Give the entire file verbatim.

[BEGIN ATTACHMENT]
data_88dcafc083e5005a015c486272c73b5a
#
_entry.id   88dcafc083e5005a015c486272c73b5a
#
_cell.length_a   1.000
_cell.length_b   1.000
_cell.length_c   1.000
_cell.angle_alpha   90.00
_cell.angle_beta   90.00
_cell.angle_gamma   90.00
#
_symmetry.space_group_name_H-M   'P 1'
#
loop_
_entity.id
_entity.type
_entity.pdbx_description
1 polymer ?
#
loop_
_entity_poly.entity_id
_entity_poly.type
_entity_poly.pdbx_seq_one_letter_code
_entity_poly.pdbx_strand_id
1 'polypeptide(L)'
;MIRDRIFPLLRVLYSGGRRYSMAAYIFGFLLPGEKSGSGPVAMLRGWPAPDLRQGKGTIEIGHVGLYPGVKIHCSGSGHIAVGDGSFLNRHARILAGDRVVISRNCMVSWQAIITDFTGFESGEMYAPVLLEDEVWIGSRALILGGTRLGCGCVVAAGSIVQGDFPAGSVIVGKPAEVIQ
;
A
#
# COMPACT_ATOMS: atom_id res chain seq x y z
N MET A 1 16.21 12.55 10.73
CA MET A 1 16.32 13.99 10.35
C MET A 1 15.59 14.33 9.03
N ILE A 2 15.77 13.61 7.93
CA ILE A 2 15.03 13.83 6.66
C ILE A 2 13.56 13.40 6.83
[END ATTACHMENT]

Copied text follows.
data_88dcafc083e5005a015c486272c73b5a
#
_entry.id   88dcafc083e5005a015c486272c73b5a
#
_cell.length_a   1.000
_cell.length_b   1.000
_cell.length_c   1.000
_cell.angle_alpha   90.00
_cell.angle_beta   90.00
_cell.angle_gamma   90.00
#
_symmetry.space_group_name_H-M   'P 1'
#
loop_
_entity.id
_entity.type
_entity.pdbx_description
1 polymer ?
#
loop_
_entity_poly.entity_id
_entity_poly.type
_entity_poly.pdbx_seq_one_letter_code
_entity_poly.pdbx_strand_id
1 'polypeptide(L)'
;MIRDRIFPLLRVLYSGGRRYSMAAYIFGFLLPGEKSGSGPVAMLRGWPAPDLRQGKGTIEIGHVGLYPGVKIHCSGSGHIAVGDGSFLNRHARILAGDRVVISRNCMVSWQAIITDFTGFESGEMYAPVLLEDEVWIGSRALILGGTRLGCGCVVAAGSIVQGDFPAGSVIVGKPAEVIQ
;
A
#
# COMPACT_ATOMS: atom_id res chain seq x y z
N MET A 1 16.21 12.55 10.73
CA MET A 1 16.32 13.99 10.35
C MET A 1 15.59 14.33 9.03
N ILE A 2 15.77 13.61 7.93
CA ILE A 2 15.03 13.83 6.66
C ILE A 2 13.56 13.40 6.83